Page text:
Say Little, Do Much: Nursing, Nuns, and Hospitals in the Nineteenth Centuryby Sioban Nelson
In the nineteenth century, more than a third of American hospitals were established and run by women with religious vocations. In Say Little, Do Much, Sioban Nelson casts light on the work of these women's religious communities. According to Nelson, the popular view that nursing invented itself in the second half of the nineteenth century is historically/i>… See more details below
In the nineteenth century, more than a third of American hospitals were established and run by women with religious vocations. In Say Little, Do Much, Sioban Nelson casts light on the work of these women's religious communities. According to Nelson, the popular view that nursing invented itself in the second half of the nineteenth century is historically inaccurate and dismissive of the major advances in the care of the sick as a serious and skilled activity, an activity that originated in seventeenth-century France with Vincent de Paul's Daughters of Charity.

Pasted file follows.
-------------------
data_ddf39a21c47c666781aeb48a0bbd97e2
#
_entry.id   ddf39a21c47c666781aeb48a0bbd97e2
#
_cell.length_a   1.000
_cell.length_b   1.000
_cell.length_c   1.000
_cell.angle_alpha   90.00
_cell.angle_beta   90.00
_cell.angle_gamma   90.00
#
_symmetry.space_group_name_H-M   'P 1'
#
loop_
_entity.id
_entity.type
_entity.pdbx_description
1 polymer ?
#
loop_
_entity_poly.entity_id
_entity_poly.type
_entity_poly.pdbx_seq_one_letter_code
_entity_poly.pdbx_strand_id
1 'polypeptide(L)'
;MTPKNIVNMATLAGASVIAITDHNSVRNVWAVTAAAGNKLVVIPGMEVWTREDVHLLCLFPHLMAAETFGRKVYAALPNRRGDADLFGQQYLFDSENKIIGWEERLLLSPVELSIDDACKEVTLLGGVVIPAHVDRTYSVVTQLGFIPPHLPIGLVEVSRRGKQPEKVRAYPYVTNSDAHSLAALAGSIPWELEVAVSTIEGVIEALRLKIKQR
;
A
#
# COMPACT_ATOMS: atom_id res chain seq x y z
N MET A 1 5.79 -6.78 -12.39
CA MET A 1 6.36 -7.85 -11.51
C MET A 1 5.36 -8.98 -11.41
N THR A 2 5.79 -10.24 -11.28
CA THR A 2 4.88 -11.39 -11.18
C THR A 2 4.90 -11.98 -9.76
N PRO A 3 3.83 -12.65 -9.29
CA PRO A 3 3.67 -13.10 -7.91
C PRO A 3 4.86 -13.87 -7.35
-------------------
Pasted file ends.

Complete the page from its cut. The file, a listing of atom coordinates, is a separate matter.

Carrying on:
In this comparative, contextual, and critical work, Nelson demonstrates how modern nursing developed from the complex interplay of the Catholic emancipation in Britain and Ireland, the resurgence of the Irish Church, the Irish diaspora, and the mass migrations of the German, Italian, and Polish Catholic communities to the previously Protestant strongholds of North America and mainland Britain. In particular, Nelson follows the nursing Daughters of Charity through the French Revolution and the Second Empire, documenting the relationship that developed between the French nursing orders and the Irish Catholic Church during this period. This relationship, she argues, was to have major significance for the development of nursing in the English-speaking world.
Table of Contents
|Ch. 1||"Say Little, Do Much": Veils of Invisibility - Nursing Nuns||1|
|Ch. 2||Martha's Turn: Vowed Women and Virtuous Work||11|
|Ch. 3||Free Enterprise and Resourcefulness: An American Success Story - The Daughters of Charity in the Northeast||32|
|Ch. 4||Behind Enemy Lines: Religious Nursing in England - Conflicts and Solutions||56|
|Ch. 5||At the Margins of the Empire: Religious Wars in the Hospital Wards of Colonial Sydney||80|
|Ch. 6||Frontier: "The Means to Begin Are None"||100|
|Ch. 7||Crossing the Confessional Divide: German Catholic and Protestant Nurses||126|
|Ch. 8||The Twentieth Century: "Every Day Life Got Smaller"||151|
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